Professional development is key
Building his national team around the island’s professional players is paying off for Bermuda coach Kyle Lightbourne.
In fact, Lightbourne would like to see even more local footballers playing at that level, as he believes that is what is required if Bermuda are going to be a team to reckon with in the Concacaf region.
Lightbourne was just starting life as a professional in England in 1992 when he was a part of the Bermuda team that enjoyed some early success in the early World Cup qualifying round, scoring a memorable 77th minute header against El Salvador in a 1-0 win in front of 5,000 fans at the National Stadium.
“Lightbourne Rocks El Salvador”, The Royal Gazette headline said the following day, with Lightbourne calling it “the best goal I’ve ever scored for my country”.
Twenty seven years on Lightbourne is in a second stint as head coach of Bermuda and overseeing a new team made up mostly of professional players as they ventured into the Concacaf Gold Cup for the first time.
They completed their three group matches on the road with a 2-0 win over Nicaragua in New Jersey on Monday night.
Yesterday a big crowd, including schoolchildren from different primary schools, was at the airport to welcome back the team after their historic win.
“First and foremost we would like to thank everyone for all the support they’ve shown during our Gold Cup experience,” Lightbourne told the crowd.
“I thought the trip went really well for us, we are disappointed that we didn’t get through to the next stage, which shows the belief that is within the group.”
Bermuda suffered 2-1 losses to Haiti in Costa Rica and Costa Rica in Texas to miss out on advancing to the next round, but Lightbourne believes there are plenty of positives to build on.
“I thought we matched every team that we played against and it is a little bit unfortunate not to be in the next round,” the coach said.
Now the team will begin preparing for their second campaign in the Concacaf Nations League, starting on September 5, against Panama at home.
“The Nations League has really given us something to play for, Lightbourne added. “We can see that we have to try to stay in League A and that’s what the fight is for now.
“Obviously there is a long way to go, but it shows that we have coaches in this country who can perform under pressure.
“I want us to take this and become a stronger unit, because we are so far behind when it comes to other countries and the things they have at their fingertips.
“We’re going to have our challenging moments, it may seem like we aren’t going anywhere, but we have to stick with it.”
Unavailability of some of the professional players at certain times makes Lightbourne keen to make sure that he has a good, solid pool of players to pick from.
Players on the bench like PHC trio Cecoy Robinson, Tre Ming and Marco Warren, along with Jonte Smith, Milan Butterfield, Reggie Lambe and Justin Donawa for the Nicaragua match, suggests Lightbourne has a good, strong nucleus of players to choose from. He insists the door is not closed to new faces coming in.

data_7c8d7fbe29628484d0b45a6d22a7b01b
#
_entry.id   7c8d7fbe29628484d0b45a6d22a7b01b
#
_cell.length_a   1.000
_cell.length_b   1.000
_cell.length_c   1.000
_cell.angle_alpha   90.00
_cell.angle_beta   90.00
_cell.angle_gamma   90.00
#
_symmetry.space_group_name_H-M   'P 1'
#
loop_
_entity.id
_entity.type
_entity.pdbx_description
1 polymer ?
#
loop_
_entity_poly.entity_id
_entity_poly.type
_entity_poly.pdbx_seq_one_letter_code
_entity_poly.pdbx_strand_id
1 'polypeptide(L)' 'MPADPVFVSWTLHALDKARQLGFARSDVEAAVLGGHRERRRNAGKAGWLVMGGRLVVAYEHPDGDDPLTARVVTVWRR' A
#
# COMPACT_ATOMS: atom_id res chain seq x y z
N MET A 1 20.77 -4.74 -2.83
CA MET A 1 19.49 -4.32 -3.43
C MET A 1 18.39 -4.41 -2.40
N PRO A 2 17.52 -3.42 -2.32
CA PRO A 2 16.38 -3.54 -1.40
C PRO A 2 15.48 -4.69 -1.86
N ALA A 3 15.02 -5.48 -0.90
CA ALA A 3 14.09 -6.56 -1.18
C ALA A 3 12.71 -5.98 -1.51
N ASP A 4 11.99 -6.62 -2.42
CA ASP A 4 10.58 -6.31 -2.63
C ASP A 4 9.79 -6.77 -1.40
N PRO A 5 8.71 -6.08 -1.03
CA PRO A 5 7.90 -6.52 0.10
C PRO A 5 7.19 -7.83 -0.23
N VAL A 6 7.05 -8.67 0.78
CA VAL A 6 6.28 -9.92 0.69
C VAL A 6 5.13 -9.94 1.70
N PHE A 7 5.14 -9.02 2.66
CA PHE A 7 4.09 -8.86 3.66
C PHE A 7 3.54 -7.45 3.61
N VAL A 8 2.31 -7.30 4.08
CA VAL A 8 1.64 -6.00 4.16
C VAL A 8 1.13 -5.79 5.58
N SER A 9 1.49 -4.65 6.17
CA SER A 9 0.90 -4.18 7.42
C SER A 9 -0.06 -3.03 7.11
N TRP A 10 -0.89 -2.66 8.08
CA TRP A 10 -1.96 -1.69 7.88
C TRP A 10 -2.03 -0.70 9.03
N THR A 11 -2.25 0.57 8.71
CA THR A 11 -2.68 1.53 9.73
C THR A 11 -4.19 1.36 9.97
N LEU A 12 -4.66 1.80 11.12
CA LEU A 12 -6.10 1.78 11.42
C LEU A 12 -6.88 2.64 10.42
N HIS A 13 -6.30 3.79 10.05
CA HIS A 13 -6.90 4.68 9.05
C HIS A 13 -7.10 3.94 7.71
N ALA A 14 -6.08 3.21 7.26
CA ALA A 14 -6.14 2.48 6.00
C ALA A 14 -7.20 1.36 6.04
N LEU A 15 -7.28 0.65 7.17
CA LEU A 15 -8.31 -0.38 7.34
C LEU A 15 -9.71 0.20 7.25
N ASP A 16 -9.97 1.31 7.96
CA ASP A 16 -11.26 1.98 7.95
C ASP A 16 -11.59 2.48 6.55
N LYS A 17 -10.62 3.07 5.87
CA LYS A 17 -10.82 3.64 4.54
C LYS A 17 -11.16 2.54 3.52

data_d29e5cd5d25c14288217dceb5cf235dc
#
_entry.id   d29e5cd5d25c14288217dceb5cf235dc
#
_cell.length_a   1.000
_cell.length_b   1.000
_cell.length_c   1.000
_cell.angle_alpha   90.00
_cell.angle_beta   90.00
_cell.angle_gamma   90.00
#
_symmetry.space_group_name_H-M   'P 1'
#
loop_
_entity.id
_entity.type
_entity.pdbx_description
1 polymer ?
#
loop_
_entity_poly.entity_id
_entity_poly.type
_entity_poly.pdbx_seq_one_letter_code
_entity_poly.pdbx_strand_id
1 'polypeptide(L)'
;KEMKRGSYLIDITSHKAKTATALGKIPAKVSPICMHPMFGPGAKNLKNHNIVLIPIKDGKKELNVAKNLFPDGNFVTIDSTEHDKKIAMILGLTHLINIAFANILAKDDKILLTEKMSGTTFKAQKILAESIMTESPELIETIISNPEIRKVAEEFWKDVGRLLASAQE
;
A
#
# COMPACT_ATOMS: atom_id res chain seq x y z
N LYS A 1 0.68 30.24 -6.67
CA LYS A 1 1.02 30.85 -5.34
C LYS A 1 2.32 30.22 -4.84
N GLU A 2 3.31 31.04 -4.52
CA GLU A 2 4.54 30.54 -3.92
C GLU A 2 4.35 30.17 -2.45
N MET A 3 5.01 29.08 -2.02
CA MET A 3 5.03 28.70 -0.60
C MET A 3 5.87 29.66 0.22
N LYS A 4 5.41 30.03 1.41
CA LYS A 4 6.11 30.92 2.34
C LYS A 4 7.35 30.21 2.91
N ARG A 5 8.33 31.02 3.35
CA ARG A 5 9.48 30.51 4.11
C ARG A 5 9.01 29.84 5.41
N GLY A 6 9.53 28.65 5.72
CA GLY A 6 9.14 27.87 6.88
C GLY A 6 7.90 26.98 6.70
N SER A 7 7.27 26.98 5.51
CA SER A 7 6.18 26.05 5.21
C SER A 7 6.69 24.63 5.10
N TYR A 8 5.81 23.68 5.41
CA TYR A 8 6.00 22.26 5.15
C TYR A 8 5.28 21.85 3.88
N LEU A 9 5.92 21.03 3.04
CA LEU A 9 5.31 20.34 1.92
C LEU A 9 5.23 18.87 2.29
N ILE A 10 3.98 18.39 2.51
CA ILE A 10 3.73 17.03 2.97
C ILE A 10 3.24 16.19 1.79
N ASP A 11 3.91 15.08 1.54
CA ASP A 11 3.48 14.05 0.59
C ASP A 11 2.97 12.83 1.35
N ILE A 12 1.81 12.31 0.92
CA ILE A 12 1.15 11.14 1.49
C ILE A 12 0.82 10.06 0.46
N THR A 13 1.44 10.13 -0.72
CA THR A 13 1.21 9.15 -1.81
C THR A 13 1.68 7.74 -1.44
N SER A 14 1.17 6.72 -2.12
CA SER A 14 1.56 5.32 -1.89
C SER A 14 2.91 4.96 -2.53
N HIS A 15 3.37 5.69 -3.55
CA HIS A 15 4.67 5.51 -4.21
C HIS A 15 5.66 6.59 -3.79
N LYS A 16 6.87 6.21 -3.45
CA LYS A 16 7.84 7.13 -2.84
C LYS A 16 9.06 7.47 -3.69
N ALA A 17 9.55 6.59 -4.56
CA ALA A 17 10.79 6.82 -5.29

“We have to make sure the amateur players are up to speed, that they are at the right fitness as well as the diet, which is important,” Lightbourne added. “When we do that on a regular basis we will get better. It’s about improving the youngsters so that they can hit the ground running.
“That what the Academy is about. We’re hoping that all of this will transpire into better habits and better things happening in football. There is so much talent here, but it takes a lot of work and dedication from the coaches and the players.”
Lightbourne added: “The biggest thing that happened in the tournament is that Osagi Bascome and Milan Butterfield stepped their levels way up. They rose to the challenge, they put all the other midfielders under pressure and were playing on merit.
“That’s what we want, we want strikers to also come through and push Nahki Wells.
“I’ve watched a lot of football on the island and have seen a lot of talent, but it is only eleven that can play. Along the way players are going to be upset because they aren’t playing, that’s the part of coaching that I really don’t like, it’s a difficult balancing act.”
Lightbourne admits Donte Brangman, the Southampton Rangers captain, looks to have found a spot in the team at fullback after being used at rightback in the last few games. He plays a more attacking job for his club and was one of their top scorers last season.
“I think Donte is the best fullback that we have,” Lightbourne said. “We know he plays further forward for his club, but I thought he acquitted himself really well in that position.”